12 Dec Airo AV Writes Morning Brief: New Brunswick’s carbon tax plan gets feds’ s…
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Happy Friday Jr., readers.
The federal government announced on Wednesday that it accepted New Brunswick’s proposed replacement of the its own tax on carbon.
Once the province’s $30 per tonne price on carbon emissions goes into effect in April, Ottawa’s own price that was being escalated to the same at that date will be removed. The federal levy that will no longer apply to New Brunswick is planned to rise to $40 per tonne in 2021 and $50 per tonne in 2022.
As with other provinces that have implemented their own carbon pricing system, New Brunswick’s own system will be subject to an annual review.
The federal pricing system for heavy emitters, which operates like a cap-and-trade system, will remain in effect in New Brunswick while the federal government renews the province’s pollution pricing plan that would apply to industry.
“We’re seeing growing momentum for pricing pollution in Canada because it’s a cost-effective way to cut pollution and deliver clean growth,” Environment Minister Johnathan Wilkinson said in a statement.
“We congratulate New Brunswick’s government for moving forward with an effective price on the carbon pollution from fuels throughout its economy.”
iPolitics’ Marco Vigliotti has more of the details.
In Other Headlines
ICYMI from iPolitics
Revised rules around aluminum emerged as a problematic point in Canada’s Parliament for ratifying the newly-tweaked version of the new trade agreement between Canada, the United States and Mexico. The latest version of the replacement to NAFTA was signed on Tuesday, with the three member countries agreeing to tighter definitions on what constitutes North American steel used in automobile manufacturing.
Similar rules aren’t found for aluminum originating in the pact’s member countries, giving worry to Canada’s aluminum sector that cheap metal imports from China and elsewhere could flood the market and disrupt a highly-integrated automotive value chain in the continent.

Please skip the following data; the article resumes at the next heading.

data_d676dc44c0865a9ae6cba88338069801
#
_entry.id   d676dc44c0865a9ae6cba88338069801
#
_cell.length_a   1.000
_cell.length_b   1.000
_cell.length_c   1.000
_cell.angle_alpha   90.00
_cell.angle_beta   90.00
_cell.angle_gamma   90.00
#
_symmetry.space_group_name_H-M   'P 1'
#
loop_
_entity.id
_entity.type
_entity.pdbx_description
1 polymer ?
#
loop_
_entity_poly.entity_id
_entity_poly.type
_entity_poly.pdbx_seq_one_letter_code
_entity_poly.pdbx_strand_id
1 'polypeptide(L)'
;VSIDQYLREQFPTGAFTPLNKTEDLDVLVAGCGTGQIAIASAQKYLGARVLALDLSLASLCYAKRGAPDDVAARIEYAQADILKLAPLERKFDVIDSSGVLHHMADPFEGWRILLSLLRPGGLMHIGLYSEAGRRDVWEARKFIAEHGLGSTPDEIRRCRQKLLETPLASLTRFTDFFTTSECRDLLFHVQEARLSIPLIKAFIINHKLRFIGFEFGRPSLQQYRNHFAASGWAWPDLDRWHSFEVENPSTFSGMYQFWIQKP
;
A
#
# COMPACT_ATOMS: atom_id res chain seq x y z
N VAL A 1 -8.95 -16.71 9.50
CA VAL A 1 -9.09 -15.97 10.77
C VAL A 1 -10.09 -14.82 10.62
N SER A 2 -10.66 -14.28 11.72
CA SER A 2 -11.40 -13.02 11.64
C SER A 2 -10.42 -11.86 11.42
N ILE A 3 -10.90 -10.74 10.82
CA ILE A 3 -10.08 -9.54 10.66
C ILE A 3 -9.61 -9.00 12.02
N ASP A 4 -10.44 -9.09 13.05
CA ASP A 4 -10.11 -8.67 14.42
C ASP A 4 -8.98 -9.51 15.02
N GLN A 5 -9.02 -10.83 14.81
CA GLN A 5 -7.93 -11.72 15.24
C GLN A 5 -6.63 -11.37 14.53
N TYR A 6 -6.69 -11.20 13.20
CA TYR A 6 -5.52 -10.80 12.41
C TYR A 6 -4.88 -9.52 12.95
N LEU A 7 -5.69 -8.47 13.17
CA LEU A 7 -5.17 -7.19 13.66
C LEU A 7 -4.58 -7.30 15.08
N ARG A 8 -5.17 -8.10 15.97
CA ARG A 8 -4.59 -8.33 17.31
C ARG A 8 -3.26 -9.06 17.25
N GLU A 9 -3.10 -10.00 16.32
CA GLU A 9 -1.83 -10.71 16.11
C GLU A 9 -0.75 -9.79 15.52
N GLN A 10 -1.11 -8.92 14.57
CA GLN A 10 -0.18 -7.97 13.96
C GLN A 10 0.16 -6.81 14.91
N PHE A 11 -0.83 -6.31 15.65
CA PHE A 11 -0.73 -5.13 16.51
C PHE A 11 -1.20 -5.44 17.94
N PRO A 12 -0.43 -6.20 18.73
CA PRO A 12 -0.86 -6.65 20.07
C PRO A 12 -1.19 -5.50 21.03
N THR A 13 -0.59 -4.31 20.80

The Bloc Québécois, which hold 32 seats in Canada’s second most populace province, already said it won’t back the new deal. It was unclear Wednesday whether the Tories or NDP would now oppose the deal also.
In more news related to the new NAFTA, Canada’s major pharmaceutical lobby says the removal of a requirement for the extension of data protection for new biological drugs in Canada to be expanded from eight years to 10 “sends the wrong signal to the thousands of researchers and scientists across the country who have dedicated their lives to finding new cures and innovative treatments to help Canadians live longer, healthier lives.”
The Parliamentary Budget Officer estimated the recently removed provision would have cost Canadians dependent on certain drugs more.
Around the World
U.K. voters will elect a new Parliament on Thursday following a six-week campaign that’s been fought largely over the issue of Brexit. Conservative party leader Boris Johnson, the favourite in the polls, has promised to complete the United Kingdom’s divorce from the European Union by the end of the year, despite the Irish border remaining an unresolved issue. Johnson’s top challenger, Jeremy Corbyn of the Labour Party, has promised to hold a second referendum if his party is elected to a majority.
As the Guardian reports, the leaders of both parties that polls suggest are most likely to be elected will face a difficult path ahead of them if they don’t win a majority of the 650 seats that represent England, Scotland, Wales and Northern Ireland.
House Judiciary Committee members debated two articles of impeachment against President Donald Trump on Wednesday, starting what the New York Times reports will likely be a two-day meeting that will culminate on Thursday with both articles being approved, along party lines, sending them to the House for a final vote on whether to escalate impeachment proceedings into a trial.
Democrats have made the case that Trump not only used his office to pressure Ukraine to investigate his political rivals, but also neglected the oath of his office by seeking to conceal his actions from Congress. Republicans argued that the case against Trump has been overstated, insufficiently proven and part of a desperate attempt to remove the president from the Oval Office.
Meanwhile, the Washington Post reported Wednesday that Senate Republicans are coalescing around a strategy of holding a short impeachment trial next year, despite Trump’s desire to stage a lengthy public defence that the White House thinks could deflect damage to its political rivals.
Cartoon of the Day
IN FEATURED OPINION
Graham Thomson: Will Kenney’s ‘war room’ deliver a ‘positive and uplifting’ war?
MPs on Wednesday night took turns standing in the House to pay tribute to longtime Conservative MP Deepak Obhrai, who died over the summer.
Obhrai died at 69 years old just weeks after being diagnosed with liver cancer. Because Parliament was not in session, MPs weren’t able to pay homage to Obhrai in-Chamber until yesterday. MPs from all parties celebrated their former colleague’s sense of humour, while many of those who rose to speak donned Obhrai’s signature scarf.
Have a nice day.
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